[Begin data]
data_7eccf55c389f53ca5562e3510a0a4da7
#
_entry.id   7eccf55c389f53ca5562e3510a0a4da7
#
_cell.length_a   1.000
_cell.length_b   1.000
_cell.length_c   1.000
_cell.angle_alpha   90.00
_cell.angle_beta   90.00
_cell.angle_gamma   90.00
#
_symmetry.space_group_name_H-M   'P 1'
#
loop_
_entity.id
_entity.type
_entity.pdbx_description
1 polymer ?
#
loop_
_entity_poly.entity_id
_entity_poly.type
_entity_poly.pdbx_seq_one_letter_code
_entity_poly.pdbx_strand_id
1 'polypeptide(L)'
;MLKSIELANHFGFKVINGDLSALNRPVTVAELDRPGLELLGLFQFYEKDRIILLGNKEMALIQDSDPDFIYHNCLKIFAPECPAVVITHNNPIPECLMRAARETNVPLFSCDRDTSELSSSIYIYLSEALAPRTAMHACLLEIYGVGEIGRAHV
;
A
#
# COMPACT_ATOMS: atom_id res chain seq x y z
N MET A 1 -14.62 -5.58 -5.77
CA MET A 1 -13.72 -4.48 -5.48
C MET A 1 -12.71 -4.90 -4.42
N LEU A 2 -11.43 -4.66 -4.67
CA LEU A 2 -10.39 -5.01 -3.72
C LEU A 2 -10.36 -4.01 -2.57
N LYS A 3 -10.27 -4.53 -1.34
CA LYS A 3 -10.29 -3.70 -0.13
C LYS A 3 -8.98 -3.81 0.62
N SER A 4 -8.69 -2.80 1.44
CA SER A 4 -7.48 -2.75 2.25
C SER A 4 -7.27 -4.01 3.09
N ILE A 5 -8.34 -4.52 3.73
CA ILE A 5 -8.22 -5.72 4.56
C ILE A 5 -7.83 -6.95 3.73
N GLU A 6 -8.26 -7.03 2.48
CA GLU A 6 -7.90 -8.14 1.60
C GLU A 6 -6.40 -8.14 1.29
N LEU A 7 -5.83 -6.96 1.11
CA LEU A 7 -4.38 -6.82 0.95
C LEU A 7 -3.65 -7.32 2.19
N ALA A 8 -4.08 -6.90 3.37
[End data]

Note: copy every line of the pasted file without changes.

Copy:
data_7eccf55c389f53ca5562e3510a0a4da7
#
_entry.id   7eccf55c389f53ca5562e3510a0a4da7
#
_cell.length_a   1.000
_cell.length_b   1.000
_cell.length_c   1.000
_cell.angle_alpha   90.00
_cell.angle_beta   90.00
_cell.angle_gamma   90.00
#
_symmetry.space_group_name_H-M   'P 1'
#
loop_
_entity.id
_entity.type
_entity.pdbx_description
1 polymer ?
#
loop_
_entity_poly.entity_id
_entity_poly.type
_entity_poly.pdbx_seq_one_letter_code
_entity_poly.pdbx_strand_id
1 'polypeptide(L)'
;MLKSIELANHFGFKVINGDLSALNRPVTVAELDRPGLELLGLFQFYEKDRIILLGNKEMALIQDSDPDFIYHNCLKIFAPECPAVVITHNNPIPECLMRAARETNVPLFSCDRDTSELSSSIYIYLSEALAPRTAMHACLLEIYGVGEIGRAHV
;
A
#
# COMPACT_ATOMS: atom_id res chain seq x y z
N MET A 1 -14.62 -5.58 -5.77
CA MET A 1 -13.72 -4.48 -5.48
C MET A 1 -12.71 -4.90 -4.42
N LEU A 2 -11.43 -4.66 -4.67
CA LEU A 2 -10.39 -5.01 -3.72
C LEU A 2 -10.36 -4.01 -2.57
N LYS A 3 -10.27 -4.53 -1.34
CA LYS A 3 -10.29 -3.70 -0.13
C LYS A 3 -8.98 -3.81 0.62
N SER A 4 -8.69 -2.80 1.44
CA SER A 4 -7.48 -2.75 2.25
C SER A 4 -7.27 -4.01 3.09
N ILE A 5 -8.34 -4.52 3.73
CA ILE A 5 -8.22 -5.72 4.56
C ILE A 5 -7.83 -6.95 3.73
N GLU A 6 -8.26 -7.03 2.48
CA GLU A 6 -7.90 -8.14 1.60
C GLU A 6 -6.40 -8.14 1.29
N LEU A 7 -5.83 -6.96 1.11
CA LEU A 7 -4.38 -6.82 0.95
C LEU A 7 -3.65 -7.32 2.19
N ALA A 8 -4.08 -6.90 3.37